What the researchers found, however, was not a single strategy emerging to dominate. Instead, as the game evolved, one strategy might dominate for a time, then an alliance of two or three strategies would arise and dominate for a time, then one of these strategies would dominate single-handedly, only to be taken over later by one or more other strategies. Although the fair 50:50 strategy could survive and occasionally co-dominate, it never dominated by itself, suggesting that the evolution of fairness is rather because the fair strategy elevates the survivability of the other strategies. Another highlight was the survival and occasional co-domination of the "superfair" strategy, in which a player offers and accepts amounts greater than 50%.

"Although it has been reported before that spatial structure can promote the evolution of fairness, the discreetness of strategies introduced in our case reveals just how many paths to this particular scenario there are," Perc told Phys.org. "Pattern formation can be crucial for the outcome of human bargaining, and we present many different solutions, including up to three-strategy dominance cycles and self-organizing spatial patterns, such as traveling invasion fronts and rotating spirals, that are representative for the studied system. While spatial structure is already established as a means for resolving social dilemmas, it has thus far not been considered so crucial in the context of human bargaining. We show that the discreteness of strategies changes this rather drastically, as it unleashes the full complexity of human bargaining. From experience, everybody knows that bargaining can be a rather complex undertaking. Our work accounts for this complexity."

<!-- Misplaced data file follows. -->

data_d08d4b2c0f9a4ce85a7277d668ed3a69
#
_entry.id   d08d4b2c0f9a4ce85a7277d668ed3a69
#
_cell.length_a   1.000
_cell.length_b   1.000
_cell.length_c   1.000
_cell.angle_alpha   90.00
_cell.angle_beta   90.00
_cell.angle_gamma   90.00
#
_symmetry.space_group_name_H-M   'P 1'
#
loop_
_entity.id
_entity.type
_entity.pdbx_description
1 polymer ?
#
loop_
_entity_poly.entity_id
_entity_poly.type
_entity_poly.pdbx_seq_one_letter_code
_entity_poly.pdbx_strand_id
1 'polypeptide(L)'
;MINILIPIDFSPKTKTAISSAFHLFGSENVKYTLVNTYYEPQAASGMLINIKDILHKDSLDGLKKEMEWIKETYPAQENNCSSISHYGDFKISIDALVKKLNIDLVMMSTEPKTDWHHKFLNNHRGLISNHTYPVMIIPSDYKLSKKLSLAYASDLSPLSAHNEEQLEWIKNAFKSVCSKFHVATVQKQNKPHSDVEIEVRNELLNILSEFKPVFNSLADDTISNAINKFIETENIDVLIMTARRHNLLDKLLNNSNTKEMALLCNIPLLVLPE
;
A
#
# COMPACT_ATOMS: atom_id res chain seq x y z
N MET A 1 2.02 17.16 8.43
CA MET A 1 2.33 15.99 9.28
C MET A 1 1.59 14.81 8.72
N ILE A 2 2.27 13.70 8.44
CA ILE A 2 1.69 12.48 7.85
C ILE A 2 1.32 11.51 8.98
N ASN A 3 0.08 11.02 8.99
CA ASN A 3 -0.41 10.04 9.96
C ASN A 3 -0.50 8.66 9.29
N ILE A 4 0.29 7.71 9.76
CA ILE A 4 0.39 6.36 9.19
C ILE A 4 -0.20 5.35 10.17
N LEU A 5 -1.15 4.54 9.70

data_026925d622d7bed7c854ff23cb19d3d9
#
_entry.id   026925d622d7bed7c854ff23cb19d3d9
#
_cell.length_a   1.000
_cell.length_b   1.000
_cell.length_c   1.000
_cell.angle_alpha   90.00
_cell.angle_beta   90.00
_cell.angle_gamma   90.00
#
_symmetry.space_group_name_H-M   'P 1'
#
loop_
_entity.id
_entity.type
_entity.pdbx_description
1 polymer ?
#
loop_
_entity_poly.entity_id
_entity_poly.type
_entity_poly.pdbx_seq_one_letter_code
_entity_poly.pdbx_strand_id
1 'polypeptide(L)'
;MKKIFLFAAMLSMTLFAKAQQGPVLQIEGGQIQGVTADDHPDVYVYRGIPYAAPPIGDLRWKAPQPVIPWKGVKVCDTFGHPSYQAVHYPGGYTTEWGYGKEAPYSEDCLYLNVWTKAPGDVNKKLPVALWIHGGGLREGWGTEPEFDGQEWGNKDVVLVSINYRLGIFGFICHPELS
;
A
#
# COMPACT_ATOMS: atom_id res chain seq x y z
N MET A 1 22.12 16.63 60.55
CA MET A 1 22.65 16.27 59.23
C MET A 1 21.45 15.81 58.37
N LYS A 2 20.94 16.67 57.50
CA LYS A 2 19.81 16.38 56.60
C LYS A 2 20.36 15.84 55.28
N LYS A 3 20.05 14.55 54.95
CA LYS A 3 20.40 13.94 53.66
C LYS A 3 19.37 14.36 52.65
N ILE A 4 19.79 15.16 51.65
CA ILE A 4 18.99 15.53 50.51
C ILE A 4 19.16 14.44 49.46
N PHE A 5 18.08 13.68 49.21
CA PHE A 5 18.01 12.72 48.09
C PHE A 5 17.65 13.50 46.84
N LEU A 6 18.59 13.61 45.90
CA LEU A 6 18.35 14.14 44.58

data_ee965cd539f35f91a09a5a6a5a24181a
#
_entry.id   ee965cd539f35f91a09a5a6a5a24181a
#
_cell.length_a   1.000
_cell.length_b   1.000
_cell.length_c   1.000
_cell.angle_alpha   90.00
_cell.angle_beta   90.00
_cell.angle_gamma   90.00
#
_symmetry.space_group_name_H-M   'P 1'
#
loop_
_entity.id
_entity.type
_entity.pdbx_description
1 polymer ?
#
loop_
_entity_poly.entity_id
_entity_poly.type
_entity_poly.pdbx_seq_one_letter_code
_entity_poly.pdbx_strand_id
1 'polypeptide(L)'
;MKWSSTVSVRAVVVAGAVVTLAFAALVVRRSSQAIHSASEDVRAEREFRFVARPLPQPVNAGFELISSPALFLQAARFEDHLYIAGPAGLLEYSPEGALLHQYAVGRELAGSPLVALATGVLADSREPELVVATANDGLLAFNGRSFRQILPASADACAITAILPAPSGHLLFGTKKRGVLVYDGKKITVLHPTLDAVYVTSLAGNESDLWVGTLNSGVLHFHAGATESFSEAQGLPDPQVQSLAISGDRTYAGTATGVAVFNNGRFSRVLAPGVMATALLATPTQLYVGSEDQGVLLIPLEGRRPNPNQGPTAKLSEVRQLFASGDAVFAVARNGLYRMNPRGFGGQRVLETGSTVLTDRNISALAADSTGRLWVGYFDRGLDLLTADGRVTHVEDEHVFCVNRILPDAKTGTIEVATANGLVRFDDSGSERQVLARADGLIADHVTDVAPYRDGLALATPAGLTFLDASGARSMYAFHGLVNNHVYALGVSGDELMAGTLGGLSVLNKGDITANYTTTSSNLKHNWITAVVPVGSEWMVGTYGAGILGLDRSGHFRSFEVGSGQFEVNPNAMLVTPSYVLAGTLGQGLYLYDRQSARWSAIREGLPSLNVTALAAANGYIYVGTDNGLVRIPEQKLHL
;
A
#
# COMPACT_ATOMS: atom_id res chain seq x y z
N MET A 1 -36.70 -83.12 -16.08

By modeling fairness in a realistic way, the study could provide insight into the nature of fairness and human bargaining in real life.

"The importance of fairness really cannot be overstated," Perc said. "Just as the evolution of cooperation, the evolution of fairness is one of the central pillars of successful human societies. Accordingly, we need all the insights we can get to understand how fairness emerges, what promotes it, and what prevents it from vanishing from our moral compass. In addition to these rather practical reasons, there are further incentives as to why study this. As some experimental works already reported, our brain 'rewards' fair behavior and also makes us 'punish' immoral acts by not accepting unfair offers. Such brain activity, which 'drives us' to a globally more successful solution, is probably a result of an evolutionary process of human interactions. A theoretical work like ours helps to understand and reveal the evolutionary origin of this behavior."

Explore further: Tabletop experiment could detect gravitational waves

More information: Attila Szolnoki, et al. "Defense Mechanisms of Empathetic Players in the Spatial Ultimatum Game." Phys. Rev. Lett. 109, 078701 (2012). DOI: 10.1103/PhysRevLett.109.078701

Journal reference: Physical Review Letters search and more info website

4.3 /5 (11 votes)

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Noumenon
3.6 / 5 (78) Sep 01, 2012
No one seeks "fairness" unless it is they who are the "victim" of unfairness. Further, everyone acts accordingly to their own best interest, irrespective of their economic standing as compared to others.

This is a Natural mechanism which is at core intrinsic to the survival of man, and in modern times results in the success of capitalism and modern standards of living and life expectancy. Individualism and Egoism, not bed-wetting "evolutionary fairness & cooperation".

Despite such naive drivel and convoluted interpretation of "fairness", relying on voluntary social cooperation or forced fairness, is never fair and never works as it cuts across the grain of human instinct, and is the reason that historically such social engineering governments have failed over and over.

It's no coincidence that a far leftist like Obama uses the phrase "fairness" frequently,.... he means Forced fairness and government control over human behavior. This is the epitome of Unfairness and anti-freedom.
animah
5 / 5 (1) Sep 03, 2012
a far leftist like Obama